Compiling precise strength and casualty figures for the armies at Gettysburg is difficult. The armies classified casualties somewhat differently. Lightly wounded Confederates who returned to the ranks were often not counted at all, while in the Federal army they were considered “wounded.” Men who died of their wounds within a short time of the battle were often counted as “killed” in Lee’s Army, but were “wounded” in Meade’s. The number of captured and missing was under-reported in the Army of Northern Virginia, especially in hard-hit units such as Pickett’s Division which suffered the most losses. For these and other reasons all figures should be taken as approximations.
The reported casualties of the two armies were surprisingly close. This is probably due to underreporting by the Confederates, both as a matter of policy (lightly wounded men were not counted, for example) and due to problems with records.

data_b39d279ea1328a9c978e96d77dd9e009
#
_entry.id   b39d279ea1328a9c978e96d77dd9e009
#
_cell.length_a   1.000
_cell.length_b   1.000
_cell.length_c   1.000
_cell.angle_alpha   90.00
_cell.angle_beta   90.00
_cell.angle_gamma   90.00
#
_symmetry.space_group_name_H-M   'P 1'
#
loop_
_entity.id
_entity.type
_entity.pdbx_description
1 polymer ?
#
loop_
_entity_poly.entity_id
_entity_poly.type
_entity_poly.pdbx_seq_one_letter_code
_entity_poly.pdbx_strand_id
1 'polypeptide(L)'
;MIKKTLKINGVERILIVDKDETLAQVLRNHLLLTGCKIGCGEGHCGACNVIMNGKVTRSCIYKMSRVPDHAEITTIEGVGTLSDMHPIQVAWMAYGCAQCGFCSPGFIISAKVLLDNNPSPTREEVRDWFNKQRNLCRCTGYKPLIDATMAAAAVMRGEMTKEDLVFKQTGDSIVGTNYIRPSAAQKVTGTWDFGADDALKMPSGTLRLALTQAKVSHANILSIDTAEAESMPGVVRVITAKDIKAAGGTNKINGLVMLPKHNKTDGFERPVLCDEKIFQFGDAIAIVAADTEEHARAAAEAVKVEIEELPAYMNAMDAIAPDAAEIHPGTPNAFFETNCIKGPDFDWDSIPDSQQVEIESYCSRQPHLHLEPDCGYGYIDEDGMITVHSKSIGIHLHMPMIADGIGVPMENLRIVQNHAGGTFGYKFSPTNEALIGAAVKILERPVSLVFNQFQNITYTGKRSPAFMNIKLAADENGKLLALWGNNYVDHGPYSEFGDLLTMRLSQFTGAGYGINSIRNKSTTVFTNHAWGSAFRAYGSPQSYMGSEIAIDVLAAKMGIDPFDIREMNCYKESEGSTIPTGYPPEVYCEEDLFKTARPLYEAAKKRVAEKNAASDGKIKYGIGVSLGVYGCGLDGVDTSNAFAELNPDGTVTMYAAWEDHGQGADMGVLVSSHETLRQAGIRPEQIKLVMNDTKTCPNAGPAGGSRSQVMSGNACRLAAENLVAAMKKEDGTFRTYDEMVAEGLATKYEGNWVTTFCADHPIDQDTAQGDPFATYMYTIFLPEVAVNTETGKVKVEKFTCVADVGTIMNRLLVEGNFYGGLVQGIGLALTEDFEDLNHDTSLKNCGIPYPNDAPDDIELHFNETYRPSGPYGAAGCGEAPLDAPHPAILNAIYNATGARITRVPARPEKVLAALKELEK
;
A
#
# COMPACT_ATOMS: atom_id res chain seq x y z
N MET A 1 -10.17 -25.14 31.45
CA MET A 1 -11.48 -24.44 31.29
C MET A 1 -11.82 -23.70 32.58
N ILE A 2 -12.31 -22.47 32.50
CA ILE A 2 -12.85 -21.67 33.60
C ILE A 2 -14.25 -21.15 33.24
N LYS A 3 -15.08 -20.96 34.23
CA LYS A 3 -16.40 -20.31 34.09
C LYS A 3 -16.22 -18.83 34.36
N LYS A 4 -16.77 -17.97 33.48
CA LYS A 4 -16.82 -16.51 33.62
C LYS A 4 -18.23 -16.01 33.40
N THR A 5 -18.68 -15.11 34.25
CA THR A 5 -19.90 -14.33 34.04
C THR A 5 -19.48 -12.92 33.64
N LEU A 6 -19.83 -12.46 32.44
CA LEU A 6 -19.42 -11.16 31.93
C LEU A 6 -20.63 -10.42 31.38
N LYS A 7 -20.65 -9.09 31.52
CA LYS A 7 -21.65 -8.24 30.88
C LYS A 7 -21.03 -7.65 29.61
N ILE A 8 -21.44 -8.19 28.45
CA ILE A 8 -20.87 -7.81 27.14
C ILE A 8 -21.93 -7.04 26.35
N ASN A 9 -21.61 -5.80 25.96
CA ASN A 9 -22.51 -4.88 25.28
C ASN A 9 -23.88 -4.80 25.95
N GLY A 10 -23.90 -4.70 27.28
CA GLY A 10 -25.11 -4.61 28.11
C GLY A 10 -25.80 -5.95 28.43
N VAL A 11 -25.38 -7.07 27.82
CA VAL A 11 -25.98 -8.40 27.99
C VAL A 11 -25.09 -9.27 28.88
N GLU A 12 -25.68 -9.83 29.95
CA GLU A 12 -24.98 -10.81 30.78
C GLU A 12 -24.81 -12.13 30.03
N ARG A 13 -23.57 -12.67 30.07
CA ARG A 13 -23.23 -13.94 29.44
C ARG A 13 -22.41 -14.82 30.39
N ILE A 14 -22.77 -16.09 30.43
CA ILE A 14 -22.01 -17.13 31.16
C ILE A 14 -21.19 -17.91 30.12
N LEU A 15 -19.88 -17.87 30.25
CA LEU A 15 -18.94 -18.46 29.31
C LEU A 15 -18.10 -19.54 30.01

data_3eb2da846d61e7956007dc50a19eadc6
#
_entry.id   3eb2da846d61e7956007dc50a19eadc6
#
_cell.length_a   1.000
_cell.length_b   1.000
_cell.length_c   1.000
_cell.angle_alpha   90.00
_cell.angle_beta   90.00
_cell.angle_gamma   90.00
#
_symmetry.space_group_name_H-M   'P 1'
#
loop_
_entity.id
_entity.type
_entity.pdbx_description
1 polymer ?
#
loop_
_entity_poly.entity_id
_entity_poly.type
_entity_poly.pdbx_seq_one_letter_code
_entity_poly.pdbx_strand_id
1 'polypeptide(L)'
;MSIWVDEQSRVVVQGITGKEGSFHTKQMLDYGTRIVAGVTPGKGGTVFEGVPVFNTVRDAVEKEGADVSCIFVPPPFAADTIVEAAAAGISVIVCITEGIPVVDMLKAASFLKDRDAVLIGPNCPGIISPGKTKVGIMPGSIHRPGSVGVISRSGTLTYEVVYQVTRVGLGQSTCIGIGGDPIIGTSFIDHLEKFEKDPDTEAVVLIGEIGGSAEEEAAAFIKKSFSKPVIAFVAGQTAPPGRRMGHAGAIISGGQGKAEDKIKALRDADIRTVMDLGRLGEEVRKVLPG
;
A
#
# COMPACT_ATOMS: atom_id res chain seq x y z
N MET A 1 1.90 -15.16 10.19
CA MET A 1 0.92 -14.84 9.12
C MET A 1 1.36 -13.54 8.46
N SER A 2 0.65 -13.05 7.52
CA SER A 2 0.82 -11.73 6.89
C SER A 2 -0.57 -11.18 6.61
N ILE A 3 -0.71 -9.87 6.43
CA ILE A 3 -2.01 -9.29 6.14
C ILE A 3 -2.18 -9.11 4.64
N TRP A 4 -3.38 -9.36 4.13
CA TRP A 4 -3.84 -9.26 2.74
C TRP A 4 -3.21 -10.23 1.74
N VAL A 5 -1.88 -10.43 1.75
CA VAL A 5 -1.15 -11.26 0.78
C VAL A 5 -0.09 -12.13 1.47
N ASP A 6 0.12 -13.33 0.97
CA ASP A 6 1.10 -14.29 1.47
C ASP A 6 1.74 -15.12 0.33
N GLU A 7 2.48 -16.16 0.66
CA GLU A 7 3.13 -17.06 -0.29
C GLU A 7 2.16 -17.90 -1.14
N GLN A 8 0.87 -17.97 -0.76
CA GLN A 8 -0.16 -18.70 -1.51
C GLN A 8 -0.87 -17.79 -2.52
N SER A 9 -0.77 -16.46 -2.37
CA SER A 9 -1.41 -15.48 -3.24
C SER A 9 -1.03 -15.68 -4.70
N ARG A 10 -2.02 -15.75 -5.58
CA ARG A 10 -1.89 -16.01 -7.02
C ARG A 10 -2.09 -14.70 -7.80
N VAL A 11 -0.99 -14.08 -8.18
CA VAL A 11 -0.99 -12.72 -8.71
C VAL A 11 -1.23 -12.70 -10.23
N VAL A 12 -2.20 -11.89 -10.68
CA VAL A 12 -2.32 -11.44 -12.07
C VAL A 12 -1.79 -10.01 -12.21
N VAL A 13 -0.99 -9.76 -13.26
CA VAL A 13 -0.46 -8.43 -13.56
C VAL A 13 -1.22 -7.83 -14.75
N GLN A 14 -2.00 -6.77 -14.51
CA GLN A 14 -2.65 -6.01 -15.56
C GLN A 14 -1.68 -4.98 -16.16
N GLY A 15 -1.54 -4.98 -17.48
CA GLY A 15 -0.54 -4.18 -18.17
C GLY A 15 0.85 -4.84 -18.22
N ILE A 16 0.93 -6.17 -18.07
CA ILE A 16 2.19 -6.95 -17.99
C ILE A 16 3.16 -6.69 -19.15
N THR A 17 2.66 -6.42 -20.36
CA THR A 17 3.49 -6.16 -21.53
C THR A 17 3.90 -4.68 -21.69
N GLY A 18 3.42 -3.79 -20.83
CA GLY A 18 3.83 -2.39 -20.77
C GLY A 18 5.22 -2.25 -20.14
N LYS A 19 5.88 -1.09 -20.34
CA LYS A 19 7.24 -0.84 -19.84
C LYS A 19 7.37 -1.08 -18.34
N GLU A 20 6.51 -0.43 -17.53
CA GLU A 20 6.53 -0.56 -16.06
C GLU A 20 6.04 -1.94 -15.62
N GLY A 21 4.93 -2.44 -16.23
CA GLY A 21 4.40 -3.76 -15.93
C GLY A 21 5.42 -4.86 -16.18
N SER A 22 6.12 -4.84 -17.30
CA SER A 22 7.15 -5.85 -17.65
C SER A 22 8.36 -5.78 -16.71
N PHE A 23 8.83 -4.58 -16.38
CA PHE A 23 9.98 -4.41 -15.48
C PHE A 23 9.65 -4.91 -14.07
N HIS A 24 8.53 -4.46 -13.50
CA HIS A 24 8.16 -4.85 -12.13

The three Confederate corps suffered roughly the same number of casualties. The losses of the more numerous but smaller Union corps varied greatly.
The inequality of losses is even more evident looking at the division level. It is easy to see why Lee chose Early’s relatively lightly hit division for his rear guard when withdrawing to Virginia. Meade sent his almost untouched 6th Corps in direct pursuit.